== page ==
(Bloomberg) -- The effects of climate change may lead to the premature death of elderly African elephants, a study shows. 

Hotter temperatures and decreased rainfall increase stress on elephants older than 40 by reducing the amount of food available and prompting migrations, according to a modeling study based on 50 years of data in the Greater Virunga region of East Africa. The risks add to the threat of poaching and an increased conflict with humans as their habitats diminish. 

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The death of older elephants, which can live to between 60 and 70 years old, reduces the number of reproductive animals and weakens the genetic base of herds, authors including Simon Nampindo at the Wildlife Conservation Society said in the study. The fatalities also deprive younger pachyderms of guidance from older and wiser animals, leading to erratic behavior, they said.

“Climate change will affect the quality and condition of suitable habitat for elephants,” Nampindo said in a response to a query. That will diminish “food resources available to elephants, triggering them to move longer distances in search of food and water,” he added.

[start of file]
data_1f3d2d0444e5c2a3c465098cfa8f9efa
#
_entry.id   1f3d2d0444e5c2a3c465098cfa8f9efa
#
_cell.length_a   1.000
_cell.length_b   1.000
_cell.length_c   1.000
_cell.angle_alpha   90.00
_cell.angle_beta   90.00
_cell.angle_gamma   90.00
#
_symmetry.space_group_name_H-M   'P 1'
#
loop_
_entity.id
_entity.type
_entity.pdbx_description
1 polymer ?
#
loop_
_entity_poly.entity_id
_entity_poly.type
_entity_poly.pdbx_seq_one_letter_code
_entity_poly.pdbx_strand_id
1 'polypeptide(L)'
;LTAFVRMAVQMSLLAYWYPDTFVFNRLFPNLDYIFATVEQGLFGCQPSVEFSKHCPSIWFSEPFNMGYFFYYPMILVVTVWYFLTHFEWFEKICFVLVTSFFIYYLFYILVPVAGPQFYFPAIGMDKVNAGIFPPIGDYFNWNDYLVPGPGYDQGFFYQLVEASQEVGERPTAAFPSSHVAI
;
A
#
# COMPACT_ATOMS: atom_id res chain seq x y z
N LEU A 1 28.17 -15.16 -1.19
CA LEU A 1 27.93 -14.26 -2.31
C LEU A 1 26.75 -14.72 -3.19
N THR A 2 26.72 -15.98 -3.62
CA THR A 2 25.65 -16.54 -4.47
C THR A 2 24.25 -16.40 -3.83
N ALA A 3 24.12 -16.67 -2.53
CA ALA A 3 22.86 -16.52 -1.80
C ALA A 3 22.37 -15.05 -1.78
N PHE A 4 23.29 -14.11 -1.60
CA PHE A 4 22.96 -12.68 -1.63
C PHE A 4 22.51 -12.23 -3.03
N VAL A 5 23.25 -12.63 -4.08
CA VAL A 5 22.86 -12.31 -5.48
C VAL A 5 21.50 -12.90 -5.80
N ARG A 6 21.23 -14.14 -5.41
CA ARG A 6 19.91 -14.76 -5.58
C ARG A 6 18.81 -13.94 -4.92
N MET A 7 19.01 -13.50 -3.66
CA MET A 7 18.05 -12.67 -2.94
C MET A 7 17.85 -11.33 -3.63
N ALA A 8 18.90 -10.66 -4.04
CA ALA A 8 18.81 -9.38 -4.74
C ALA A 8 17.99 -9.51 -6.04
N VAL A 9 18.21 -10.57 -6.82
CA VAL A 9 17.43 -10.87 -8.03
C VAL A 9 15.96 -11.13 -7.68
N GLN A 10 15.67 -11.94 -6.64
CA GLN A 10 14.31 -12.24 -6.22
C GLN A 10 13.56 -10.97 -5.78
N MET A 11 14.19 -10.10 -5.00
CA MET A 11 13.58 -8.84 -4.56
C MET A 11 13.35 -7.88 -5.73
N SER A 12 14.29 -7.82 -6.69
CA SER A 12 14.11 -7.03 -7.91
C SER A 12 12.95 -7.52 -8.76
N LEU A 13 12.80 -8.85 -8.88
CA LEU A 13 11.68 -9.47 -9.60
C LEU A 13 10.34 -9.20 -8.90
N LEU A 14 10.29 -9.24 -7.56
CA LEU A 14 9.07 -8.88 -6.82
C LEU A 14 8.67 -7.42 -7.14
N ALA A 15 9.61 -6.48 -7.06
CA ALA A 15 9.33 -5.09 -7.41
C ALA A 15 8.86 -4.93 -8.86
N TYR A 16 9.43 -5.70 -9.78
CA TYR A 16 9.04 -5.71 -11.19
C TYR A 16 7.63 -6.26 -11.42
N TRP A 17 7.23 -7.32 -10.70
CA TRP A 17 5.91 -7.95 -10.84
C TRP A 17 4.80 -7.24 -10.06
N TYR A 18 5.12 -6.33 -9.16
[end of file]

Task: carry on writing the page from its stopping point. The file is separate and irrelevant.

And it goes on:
The study is applicable across Africa, where about 415,000 of the animals live. Botswana and Zimbabwe boast the world’s biggest populations, according to Timothy Randhir, from the University of Massachusetts, who worked on the study. 

Read More: Southern Africa’s Elephant Survey Shows an Increase in Numbers

A drought at the end of last year linked to the El Nino weather phenomenon forced a large migration of wild animals from Zimbabwe’s largest national park. Nearly 200 elephants died due to water shortages as a result of hot temperatures, the nation’s wildlife authority said. El Nino caused drier weather in southern Africa.

 

 

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